Spark is a compact light designed for the emerging sport known as urbex, or urban exploration. By considering a wide range of use cases, modules allow the device to be mounted in a variety of ways to facilitate night time adventures.
For this project, I looked at the emerging activity known as “urbex”, or urban exploration. It is defined as “the exploration of manmade structures, usually abandoned ruins or hidden components of the manmade environment. Photography and historical interest/documentation are heavily featured in the hobby and it sometimes involves trespassing onto private property.”
To better understand this user, I compiled imagery capturing this individuals aesthetics, the activities they perform, and some of the products they use in their adventure. Informed by this, the user I chose to design towards a young city dweller that seeks new experiences and Instagrammable moments. They treat the metropolis as their playground for sport and other activities that go against the grain.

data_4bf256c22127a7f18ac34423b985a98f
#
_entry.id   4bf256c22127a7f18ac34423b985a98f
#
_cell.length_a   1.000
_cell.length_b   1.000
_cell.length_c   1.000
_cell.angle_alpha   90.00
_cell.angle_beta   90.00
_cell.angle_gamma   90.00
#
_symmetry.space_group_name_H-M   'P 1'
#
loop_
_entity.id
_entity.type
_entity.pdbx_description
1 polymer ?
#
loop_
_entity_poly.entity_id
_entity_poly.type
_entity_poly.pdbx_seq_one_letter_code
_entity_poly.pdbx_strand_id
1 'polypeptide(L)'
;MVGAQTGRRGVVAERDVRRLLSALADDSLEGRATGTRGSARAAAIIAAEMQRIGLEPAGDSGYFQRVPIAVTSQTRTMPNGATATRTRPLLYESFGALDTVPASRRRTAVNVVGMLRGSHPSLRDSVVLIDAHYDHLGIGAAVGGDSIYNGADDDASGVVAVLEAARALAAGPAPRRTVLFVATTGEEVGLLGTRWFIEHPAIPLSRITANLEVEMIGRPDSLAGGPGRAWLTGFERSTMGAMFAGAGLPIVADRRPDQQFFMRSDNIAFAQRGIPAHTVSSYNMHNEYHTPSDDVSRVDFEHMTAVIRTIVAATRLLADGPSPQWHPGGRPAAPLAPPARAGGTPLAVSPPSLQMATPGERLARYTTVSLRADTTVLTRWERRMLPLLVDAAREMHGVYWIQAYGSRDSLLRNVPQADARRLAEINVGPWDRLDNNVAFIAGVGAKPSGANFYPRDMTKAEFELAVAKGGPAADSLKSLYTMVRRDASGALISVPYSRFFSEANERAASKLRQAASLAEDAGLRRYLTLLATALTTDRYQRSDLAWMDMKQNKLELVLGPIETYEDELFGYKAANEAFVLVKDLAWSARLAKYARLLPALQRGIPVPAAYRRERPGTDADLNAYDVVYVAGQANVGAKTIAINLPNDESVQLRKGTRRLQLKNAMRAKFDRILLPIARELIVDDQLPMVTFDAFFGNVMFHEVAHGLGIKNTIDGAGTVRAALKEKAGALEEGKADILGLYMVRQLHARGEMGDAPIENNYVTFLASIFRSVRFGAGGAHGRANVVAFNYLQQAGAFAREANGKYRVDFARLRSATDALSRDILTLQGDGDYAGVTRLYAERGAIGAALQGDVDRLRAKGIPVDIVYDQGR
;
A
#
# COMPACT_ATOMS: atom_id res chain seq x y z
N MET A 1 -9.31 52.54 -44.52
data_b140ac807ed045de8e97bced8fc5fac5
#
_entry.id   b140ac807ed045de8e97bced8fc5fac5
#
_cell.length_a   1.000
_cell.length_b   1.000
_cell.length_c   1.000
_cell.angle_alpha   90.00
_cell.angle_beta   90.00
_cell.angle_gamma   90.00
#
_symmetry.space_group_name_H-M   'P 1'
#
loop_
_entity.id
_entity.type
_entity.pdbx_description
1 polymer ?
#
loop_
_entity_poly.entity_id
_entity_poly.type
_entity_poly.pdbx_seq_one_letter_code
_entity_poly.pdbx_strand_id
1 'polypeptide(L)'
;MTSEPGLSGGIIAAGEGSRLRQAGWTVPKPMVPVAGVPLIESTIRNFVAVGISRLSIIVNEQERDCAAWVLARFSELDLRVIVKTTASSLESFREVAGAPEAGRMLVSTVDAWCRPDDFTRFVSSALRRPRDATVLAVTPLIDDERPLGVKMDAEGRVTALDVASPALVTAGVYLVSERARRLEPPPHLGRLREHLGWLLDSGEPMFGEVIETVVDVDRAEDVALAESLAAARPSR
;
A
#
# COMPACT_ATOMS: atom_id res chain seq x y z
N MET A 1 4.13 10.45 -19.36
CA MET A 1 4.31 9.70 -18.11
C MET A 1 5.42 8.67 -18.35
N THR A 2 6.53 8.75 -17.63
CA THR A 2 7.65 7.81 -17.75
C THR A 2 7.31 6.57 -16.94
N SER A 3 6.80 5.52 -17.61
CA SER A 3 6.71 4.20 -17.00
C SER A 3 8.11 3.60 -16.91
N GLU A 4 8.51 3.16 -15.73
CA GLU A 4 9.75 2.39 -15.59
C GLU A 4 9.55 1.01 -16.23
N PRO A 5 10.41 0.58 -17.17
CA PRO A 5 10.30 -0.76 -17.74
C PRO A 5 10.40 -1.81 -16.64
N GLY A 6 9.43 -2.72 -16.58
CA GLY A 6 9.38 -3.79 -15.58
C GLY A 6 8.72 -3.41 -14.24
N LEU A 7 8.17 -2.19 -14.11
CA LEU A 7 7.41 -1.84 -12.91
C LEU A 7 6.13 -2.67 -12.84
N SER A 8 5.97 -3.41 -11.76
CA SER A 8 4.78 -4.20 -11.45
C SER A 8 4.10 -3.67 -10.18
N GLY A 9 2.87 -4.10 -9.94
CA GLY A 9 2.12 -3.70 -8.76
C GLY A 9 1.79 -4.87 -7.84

The objective I defined was to “Create a lighting device for urban explorers that can adapt to the environment and activity to enhance their adventure”.
By considering a wide range of urbex activities including graffiti, skateboarding, and BMX among others, similarities appeared in how users would interact with Spark. Here we have an user biking to a site to tag a wall. They use the bike mount and then transition to the head mount when they get to the location.
Spark features a quarter-turn locking mechanism which allows it to attach to various modules according to the users activity. This includes a head mount, bike mount, and clip that can attach to any strap or bag. The device can also be used without a module in the hand or by resting on its side.
A large part of this project was developing and refining a form that feels compact while containing the proper battery size to allow the device to last for hours. The final design allows for a 1600mAh battery which could supply about 2 hours of light on low brightness.
This project taught me the importance of storytelling and developing criteria to validate the design. With personal projects like this, it is easy to design for yourself, but I forced myself to keep the Urban Adventurer at the center of the concept. I plan on extending the Urbex brand with graphics and packaging in the near future.